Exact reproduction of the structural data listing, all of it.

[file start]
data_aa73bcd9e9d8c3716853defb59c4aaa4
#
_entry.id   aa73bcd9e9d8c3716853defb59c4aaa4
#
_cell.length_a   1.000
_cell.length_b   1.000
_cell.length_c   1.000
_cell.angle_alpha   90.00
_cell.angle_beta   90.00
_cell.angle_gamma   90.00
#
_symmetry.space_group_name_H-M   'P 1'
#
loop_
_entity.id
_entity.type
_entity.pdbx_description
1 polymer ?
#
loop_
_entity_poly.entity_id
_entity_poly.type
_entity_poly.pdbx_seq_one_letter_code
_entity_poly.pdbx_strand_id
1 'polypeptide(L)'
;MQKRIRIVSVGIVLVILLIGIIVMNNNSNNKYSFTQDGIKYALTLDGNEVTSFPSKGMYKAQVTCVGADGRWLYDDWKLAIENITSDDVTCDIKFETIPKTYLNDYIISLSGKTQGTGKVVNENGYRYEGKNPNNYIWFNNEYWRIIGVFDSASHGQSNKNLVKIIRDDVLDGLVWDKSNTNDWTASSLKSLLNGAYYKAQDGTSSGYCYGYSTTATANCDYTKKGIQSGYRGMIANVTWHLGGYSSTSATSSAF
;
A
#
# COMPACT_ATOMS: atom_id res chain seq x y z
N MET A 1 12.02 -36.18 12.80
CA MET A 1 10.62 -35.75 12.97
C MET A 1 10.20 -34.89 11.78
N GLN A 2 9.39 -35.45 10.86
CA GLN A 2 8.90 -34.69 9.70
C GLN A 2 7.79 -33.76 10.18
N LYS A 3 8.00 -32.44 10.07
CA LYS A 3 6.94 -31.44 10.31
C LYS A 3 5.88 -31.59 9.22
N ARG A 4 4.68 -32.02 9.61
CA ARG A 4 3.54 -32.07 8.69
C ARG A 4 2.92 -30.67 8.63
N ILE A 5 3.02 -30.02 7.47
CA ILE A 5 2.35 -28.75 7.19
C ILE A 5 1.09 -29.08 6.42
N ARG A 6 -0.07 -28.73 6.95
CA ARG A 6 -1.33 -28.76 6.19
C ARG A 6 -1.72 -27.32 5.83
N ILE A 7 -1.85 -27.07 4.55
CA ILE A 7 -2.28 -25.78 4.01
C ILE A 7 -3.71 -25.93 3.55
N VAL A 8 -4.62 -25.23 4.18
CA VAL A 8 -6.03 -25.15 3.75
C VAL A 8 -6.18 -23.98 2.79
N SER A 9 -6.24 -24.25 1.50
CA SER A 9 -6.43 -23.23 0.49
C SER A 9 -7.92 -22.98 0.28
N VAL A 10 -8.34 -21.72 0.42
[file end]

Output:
data_aa73bcd9e9d8c3716853defb59c4aaa4
#
_entry.id   aa73bcd9e9d8c3716853defb59c4aaa4
#
_cell.length_a   1.000
_cell.length_b   1.000
_cell.length_c   1.000
_cell.angle_alpha   90.00
_cell.angle_beta   90.00
_cell.angle_gamma   90.00
#
_symmetry.space_group_name_H-M   'P 1'
#
loop_
_entity.id
_entity.type
_entity.pdbx_description
1 polymer ?
#
loop_
_entity_poly.entity_id
_entity_poly.type
_entity_poly.pdbx_seq_one_letter_code
_entity_poly.pdbx_strand_id
1 'polypeptide(L)'
;MQKRIRIVSVGIVLVILLIGIIVMNNNSNNKYSFTQDGIKYALTLDGNEVTSFPSKGMYKAQVTCVGADGRWLYDDWKLAIENITSDDVTCDIKFETIPKTYLNDYIISLSGKTQGTGKVVNENGYRYEGKNPNNYIWFNNEYWRIIGVFDSASHGQSNKNLVKIIRDDVLDGLVWDKSNTNDWTASSLKSLLNGAYYKAQDGTSSGYCYGYSTTATANCDYTKKGIQSGYRGMIANVTWHLGGYSSTSATSSAF
;
A
#
# COMPACT_ATOMS: atom_id res chain seq x y z
N MET A 1 12.02 -36.18 12.80
CA MET A 1 10.62 -35.75 12.97
C MET A 1 10.20 -34.89 11.78
N GLN A 2 9.39 -35.45 10.86
CA GLN A 2 8.90 -34.69 9.70
C GLN A 2 7.79 -33.76 10.18
N LYS A 3 8.00 -32.44 10.07
CA LYS A 3 6.94 -31.44 10.31
C LYS A 3 5.88 -31.59 9.22
N ARG A 4 4.68 -32.02 9.61
CA ARG A 4 3.54 -32.07 8.69
C ARG A 4 2.92 -30.67 8.63
N ILE A 5 3.02 -30.02 7.47
CA ILE A 5 2.35 -28.75 7.19
C ILE A 5 1.09 -29.08 6.42
N ARG A 6 -0.07 -28.73 6.95
CA ARG A 6 -1.33 -28.76 6.19
C ARG A 6 -1.72 -27.32 5.83
N ILE A 7 -1.85 -27.07 4.55
CA ILE A 7 -2.28 -25.78 4.01
C ILE A 7 -3.71 -25.93 3.55
N VAL A 8 -4.62 -25.23 4.18
CA VAL A 8 -6.03 -25.15 3.75
C VAL A 8 -6.18 -23.98 2.79
N SER A 9 -6.24 -24.25 1.50
CA SER A 9 -6.43 -23.23 0.49
C SER A 9 -7.92 -22.98 0.28
N VAL A 10 -8.34 -21.72 0.42